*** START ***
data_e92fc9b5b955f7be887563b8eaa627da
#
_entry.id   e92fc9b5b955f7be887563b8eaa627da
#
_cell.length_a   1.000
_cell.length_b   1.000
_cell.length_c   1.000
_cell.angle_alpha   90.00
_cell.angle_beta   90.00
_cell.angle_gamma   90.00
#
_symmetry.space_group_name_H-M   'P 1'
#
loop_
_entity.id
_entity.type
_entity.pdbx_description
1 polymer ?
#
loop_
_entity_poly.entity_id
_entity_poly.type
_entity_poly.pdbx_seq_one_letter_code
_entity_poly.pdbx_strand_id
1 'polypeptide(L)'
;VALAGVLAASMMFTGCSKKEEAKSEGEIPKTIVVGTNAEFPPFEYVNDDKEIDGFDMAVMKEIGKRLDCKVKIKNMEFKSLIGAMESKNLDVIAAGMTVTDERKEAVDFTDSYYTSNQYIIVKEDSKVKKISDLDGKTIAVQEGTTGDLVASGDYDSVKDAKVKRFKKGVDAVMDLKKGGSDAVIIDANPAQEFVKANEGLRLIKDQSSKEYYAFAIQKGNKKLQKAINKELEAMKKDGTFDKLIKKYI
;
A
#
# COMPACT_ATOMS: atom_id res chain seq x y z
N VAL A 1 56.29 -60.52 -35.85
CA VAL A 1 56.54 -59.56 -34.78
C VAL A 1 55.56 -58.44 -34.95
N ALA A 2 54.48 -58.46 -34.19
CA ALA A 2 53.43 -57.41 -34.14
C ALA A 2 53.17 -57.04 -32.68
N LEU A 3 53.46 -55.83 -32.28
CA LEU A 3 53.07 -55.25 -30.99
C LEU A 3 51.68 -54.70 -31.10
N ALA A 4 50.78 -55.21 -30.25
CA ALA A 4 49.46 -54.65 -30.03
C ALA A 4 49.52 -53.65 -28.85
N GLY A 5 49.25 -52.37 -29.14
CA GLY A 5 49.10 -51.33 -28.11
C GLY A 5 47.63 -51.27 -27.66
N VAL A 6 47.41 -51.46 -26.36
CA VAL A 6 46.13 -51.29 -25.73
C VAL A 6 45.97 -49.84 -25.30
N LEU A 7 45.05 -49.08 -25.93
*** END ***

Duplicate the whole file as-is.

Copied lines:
data_e92fc9b5b955f7be887563b8eaa627da
#
_entry.id   e92fc9b5b955f7be887563b8eaa627da
#
_cell.length_a   1.000
_cell.length_b   1.000
_cell.length_c   1.000
_cell.angle_alpha   90.00
_cell.angle_beta   90.00
_cell.angle_gamma   90.00
#
_symmetry.space_group_name_H-M   'P 1'
#
loop_
_entity.id
_entity.type
_entity.pdbx_description
1 polymer ?
#
loop_
_entity_poly.entity_id
_entity_poly.type
_entity_poly.pdbx_seq_one_letter_code
_entity_poly.pdbx_strand_id
1 'polypeptide(L)'
;VALAGVLAASMMFTGCSKKEEAKSEGEIPKTIVVGTNAEFPPFEYVNDDKEIDGFDMAVMKEIGKRLDCKVKIKNMEFKSLIGAMESKNLDVIAAGMTVTDERKEAVDFTDSYYTSNQYIIVKEDSKVKKISDLDGKTIAVQEGTTGDLVASGDYDSVKDAKVKRFKKGVDAVMDLKKGGSDAVIIDANPAQEFVKANEGLRLIKDQSSKEYYAFAIQKGNKKLQKAINKELEAMKKDGTFDKLIKKYI
;
A
#
# COMPACT_ATOMS: atom_id res chain seq x y z
N VAL A 1 56.29 -60.52 -35.85
CA VAL A 1 56.54 -59.56 -34.78
C VAL A 1 55.56 -58.44 -34.95
N ALA A 2 54.48 -58.46 -34.19
CA ALA A 2 53.43 -57.41 -34.14
C ALA A 2 53.17 -57.04 -32.68
N LEU A 3 53.46 -55.83 -32.28
CA LEU A 3 53.07 -55.25 -30.99
C LEU A 3 51.68 -54.70 -31.10
N ALA A 4 50.78 -55.21 -30.25
CA ALA A 4 49.46 -54.65 -30.03
C ALA A 4 49.52 -53.65 -28.85
N GLY A 5 49.25 -52.37 -29.14
CA GLY A 5 49.10 -51.33 -28.11
C GLY A 5 47.63 -51.27 -27.66
N VAL A 6 47.41 -51.46 -26.36
CA VAL A 6 46.13 -51.29 -25.73
C VAL A 6 45.97 -49.84 -25.30
N LEU A 7 45.05 -49.08 -25.93